International Law and Cybersecurity Governance
This edited publication aims at reflecting on the future of discussions on the applicability of international law to States’ use of ICTs in the context of highly politicised discussions at the multilateral level and offering practical suggestions for the European Union to pursue its objectives in this field as stated in the 2020 EU Cybersecurity Strategy.
- François Delerue & Aude Géry (eds.)
- 01 August 2022
- Download the PDF here
More precisely, the publication was initiated with a twofold goal:
- To identify issues on which further discussions on the rules and principles of international law could be pursued at the multilateral level or in other fora. Part of the reflection also aimed at identifying in which fora, and with which partners, these discussions should take place.
- To identify potential complementarity, cross-fertilisation and overlaps between the discussion on and implementation of the framework of responsible behaviour and processes concerning other branches of international law.
These objectives were based on the observation of a twofold dynamic: the pursuance of discussions on the interpretation of international law in multilateral fora on one hand, and the unilateral path chosen by States to advance the pre-mentioned discussion on the other hand.
To conduct this strategic thinking, international law scholars were gathered on 21 January 2022 as part of the first EU Cyber Direct Research Seminar. It resulted in the following publication that, in addition to the introduction prepared by François Delerue and Aude Géry, consists of five papers offering in-depth views on the matters discussed during the seminar. Firstly, Giovanna Adinolfi discusses international economic law and possible unilateral measures to be adopted by states in reaction to cyber operations. Secondly, Barrie Sander examines the existing and potential role of human rights within ongoing discussions on the international law applicable to cyber operations taking place at the United Nations. Thirdly, Vera Rusinova discusses the application of sovereignty in cyberspace and its different interpretations. Fourthly, Duncan Hollis examines the prohibition of intervention. Finally, Talita Dias navigates the different dimensions of due diligence in cyberspace.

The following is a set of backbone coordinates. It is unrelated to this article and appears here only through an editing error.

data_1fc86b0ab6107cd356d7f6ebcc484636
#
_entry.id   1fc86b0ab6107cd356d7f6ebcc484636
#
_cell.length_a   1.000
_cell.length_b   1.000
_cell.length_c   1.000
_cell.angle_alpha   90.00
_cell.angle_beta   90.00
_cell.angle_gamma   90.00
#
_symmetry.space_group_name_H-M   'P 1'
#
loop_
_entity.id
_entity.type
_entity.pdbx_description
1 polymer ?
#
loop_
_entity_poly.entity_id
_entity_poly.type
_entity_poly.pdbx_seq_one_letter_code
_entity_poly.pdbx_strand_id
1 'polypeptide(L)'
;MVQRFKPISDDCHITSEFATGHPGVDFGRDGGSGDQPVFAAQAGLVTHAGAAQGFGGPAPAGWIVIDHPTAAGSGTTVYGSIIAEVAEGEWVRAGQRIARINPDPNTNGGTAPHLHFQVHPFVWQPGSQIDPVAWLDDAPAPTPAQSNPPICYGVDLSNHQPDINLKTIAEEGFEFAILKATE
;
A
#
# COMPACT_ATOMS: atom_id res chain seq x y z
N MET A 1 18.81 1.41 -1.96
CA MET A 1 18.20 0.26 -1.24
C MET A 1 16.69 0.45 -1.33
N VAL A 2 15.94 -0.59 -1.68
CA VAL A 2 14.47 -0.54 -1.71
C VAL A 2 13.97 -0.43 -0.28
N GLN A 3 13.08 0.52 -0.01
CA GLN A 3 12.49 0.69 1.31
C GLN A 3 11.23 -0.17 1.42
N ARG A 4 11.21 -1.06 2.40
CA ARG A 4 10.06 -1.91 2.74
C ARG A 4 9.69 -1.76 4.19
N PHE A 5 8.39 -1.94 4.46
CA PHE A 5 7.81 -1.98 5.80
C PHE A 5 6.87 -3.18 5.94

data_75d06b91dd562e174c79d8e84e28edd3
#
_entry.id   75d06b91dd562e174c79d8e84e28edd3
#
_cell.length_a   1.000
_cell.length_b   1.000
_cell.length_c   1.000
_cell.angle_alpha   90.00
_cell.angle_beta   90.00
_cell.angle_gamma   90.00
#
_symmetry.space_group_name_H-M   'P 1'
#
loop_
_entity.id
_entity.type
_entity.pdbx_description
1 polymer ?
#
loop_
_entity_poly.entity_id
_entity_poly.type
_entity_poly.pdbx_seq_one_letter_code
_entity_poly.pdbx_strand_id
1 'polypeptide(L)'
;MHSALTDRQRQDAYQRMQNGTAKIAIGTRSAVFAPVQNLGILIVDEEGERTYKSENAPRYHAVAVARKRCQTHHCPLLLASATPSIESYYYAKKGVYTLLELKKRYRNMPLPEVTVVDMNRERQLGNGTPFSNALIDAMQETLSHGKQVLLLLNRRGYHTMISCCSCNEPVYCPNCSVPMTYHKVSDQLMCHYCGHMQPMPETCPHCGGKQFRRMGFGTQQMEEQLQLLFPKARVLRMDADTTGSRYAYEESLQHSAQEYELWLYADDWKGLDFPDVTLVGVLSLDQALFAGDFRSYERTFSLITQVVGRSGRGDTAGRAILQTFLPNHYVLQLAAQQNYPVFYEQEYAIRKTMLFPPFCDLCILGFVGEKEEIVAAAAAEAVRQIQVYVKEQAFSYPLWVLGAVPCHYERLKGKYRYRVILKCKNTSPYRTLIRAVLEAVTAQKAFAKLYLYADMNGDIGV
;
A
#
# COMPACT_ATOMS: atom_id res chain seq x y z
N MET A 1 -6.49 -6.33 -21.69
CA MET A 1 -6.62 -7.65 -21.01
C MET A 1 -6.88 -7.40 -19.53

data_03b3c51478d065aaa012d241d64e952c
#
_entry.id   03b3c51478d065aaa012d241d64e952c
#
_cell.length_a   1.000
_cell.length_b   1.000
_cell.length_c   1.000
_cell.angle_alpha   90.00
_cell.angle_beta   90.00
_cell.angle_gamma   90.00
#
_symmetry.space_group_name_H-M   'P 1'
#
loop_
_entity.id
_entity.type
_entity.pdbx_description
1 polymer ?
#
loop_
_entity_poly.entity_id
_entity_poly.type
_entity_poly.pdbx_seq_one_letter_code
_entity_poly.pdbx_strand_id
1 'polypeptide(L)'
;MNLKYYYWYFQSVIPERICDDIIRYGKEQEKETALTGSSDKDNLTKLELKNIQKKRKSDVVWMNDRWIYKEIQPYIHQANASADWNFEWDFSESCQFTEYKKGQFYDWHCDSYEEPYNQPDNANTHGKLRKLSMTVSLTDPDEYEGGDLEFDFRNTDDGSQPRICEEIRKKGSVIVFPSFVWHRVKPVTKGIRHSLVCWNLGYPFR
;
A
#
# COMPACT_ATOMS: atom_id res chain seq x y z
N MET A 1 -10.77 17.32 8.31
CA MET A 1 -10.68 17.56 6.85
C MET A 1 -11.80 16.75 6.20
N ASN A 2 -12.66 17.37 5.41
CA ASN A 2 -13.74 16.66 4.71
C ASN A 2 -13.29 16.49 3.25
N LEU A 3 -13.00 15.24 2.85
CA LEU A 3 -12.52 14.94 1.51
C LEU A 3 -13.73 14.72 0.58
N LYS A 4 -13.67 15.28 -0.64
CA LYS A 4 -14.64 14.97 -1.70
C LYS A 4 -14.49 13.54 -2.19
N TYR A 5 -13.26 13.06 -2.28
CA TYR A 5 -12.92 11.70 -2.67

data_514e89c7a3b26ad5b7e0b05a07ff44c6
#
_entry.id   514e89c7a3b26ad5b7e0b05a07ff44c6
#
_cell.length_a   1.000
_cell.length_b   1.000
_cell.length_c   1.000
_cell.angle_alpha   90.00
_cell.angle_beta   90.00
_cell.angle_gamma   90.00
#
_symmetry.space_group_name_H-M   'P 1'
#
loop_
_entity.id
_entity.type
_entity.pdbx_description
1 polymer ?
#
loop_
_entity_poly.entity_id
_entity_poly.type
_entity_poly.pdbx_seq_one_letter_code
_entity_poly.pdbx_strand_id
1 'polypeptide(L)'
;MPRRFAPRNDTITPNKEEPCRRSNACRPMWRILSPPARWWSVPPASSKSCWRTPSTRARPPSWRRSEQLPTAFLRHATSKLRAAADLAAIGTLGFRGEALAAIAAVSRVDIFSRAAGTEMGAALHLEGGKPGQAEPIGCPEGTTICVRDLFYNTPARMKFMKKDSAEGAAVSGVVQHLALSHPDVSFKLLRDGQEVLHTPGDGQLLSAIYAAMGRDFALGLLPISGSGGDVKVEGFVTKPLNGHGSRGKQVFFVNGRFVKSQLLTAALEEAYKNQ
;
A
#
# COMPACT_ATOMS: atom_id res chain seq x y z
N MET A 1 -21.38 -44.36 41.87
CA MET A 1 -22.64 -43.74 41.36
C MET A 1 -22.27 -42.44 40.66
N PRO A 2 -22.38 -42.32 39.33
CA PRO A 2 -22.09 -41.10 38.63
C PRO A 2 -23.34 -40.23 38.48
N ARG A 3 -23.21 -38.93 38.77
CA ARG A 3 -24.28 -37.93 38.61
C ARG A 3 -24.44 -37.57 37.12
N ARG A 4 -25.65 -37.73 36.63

The participants in the EU Cyber Direct Research Seminar were: Giovanna Adinolfi (University of Milan), Dennis Broeders (Leiden University), François Delerue (Leiden University), Talita Dias (Jesus College & University of Oxford), Sophie Duroy (KFG Berlin-Potsdam Research Group 'The International Rule of Law: Rise or Decline?'), Aude Géry (GEODE, Paris 8), Larissa van den Herik (Leiden University), Duncan B. Hollis (Temple University), Matthias C. Kettemann (University of Innsbruck), Patryk Pawlak (EUISS), Przemysław Roguski (Jagiellonian University), Annachiara Rotondo (University of Naples Federico II), Vera Rusinova (National Research University Higher School of Economics), Barrie Sander (Leiden University), Nicholas Tsagourias (University of Sheffield), and Pål Wrange (Stockholm University).